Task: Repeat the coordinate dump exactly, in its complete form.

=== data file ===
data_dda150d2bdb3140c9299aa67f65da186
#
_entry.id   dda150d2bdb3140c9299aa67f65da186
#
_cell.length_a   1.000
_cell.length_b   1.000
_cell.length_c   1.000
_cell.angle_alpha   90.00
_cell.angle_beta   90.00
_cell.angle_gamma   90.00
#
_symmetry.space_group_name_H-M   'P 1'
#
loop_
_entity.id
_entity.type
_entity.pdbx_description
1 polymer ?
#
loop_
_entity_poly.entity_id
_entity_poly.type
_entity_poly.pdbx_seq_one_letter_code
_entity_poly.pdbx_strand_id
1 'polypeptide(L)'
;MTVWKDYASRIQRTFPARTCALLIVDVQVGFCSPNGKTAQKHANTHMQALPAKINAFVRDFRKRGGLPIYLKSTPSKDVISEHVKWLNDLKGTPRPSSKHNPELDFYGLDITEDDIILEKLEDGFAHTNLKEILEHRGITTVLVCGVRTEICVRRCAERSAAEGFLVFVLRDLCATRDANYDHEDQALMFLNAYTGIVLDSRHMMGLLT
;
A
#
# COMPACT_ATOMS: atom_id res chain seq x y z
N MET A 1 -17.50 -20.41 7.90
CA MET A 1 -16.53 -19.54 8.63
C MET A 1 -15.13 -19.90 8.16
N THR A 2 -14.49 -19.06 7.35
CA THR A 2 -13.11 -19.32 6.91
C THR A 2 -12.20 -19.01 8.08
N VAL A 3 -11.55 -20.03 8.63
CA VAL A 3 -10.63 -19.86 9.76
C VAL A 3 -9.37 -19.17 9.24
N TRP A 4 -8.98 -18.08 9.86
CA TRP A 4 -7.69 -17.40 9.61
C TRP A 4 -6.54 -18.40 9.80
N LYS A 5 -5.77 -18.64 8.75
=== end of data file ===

data_dda150d2bdb3140c9299aa67f65da186
#
_entry.id   dda150d2bdb3140c9299aa67f65da186
#
_cell.length_a   1.000
_cell.length_b   1.000
_cell.length_c   1.000
_cell.angle_alpha   90.00
_cell.angle_beta   90.00
_cell.angle_gamma   90.00
#
_symmetry.space_group_name_H-M   'P 1'
#
loop_
_entity.id
_entity.type
_entity.pdbx_description
1 polymer ?
#
loop_
_entity_poly.entity_id
_entity_poly.type
_entity_poly.pdbx_seq_one_letter_code
_entity_poly.pdbx_strand_id
1 'polypeptide(L)'
;MTVWKDYASRIQRTFPARTCALLIVDVQVGFCSPNGKTAQKHANTHMQALPAKINAFVRDFRKRGGLPIYLKSTPSKDVISEHVKWLNDLKGTPRPSSKHNPELDFYGLDITEDDIILEKLEDGFAHTNLKEILEHRGITTVLVCGVRTEICVRRCAERSAAEGFLVFVLRDLCATRDANYDHEDQALMFLNAYTGIVLDSRHMMGLLT
;
A
#
# COMPACT_ATOMS: atom_id res chain seq x y z
N MET A 1 -17.50 -20.41 7.90
CA MET A 1 -16.53 -19.54 8.63
C MET A 1 -15.13 -19.90 8.16
N THR A 2 -14.49 -19.06 7.35
CA THR A 2 -13.11 -19.32 6.91
C THR A 2 -12.20 -19.01 8.08
N VAL A 3 -11.55 -20.03 8.63
CA VAL A 3 -10.63 -19.86 9.76
C VAL A 3 -9.37 -19.17 9.24
N TRP A 4 -8.98 -18.08 9.86
CA TRP A 4 -7.69 -17.40 9.61
C TRP A 4 -6.54 -18.40 9.80
N LYS A 5 -5.77 -18.64 8.75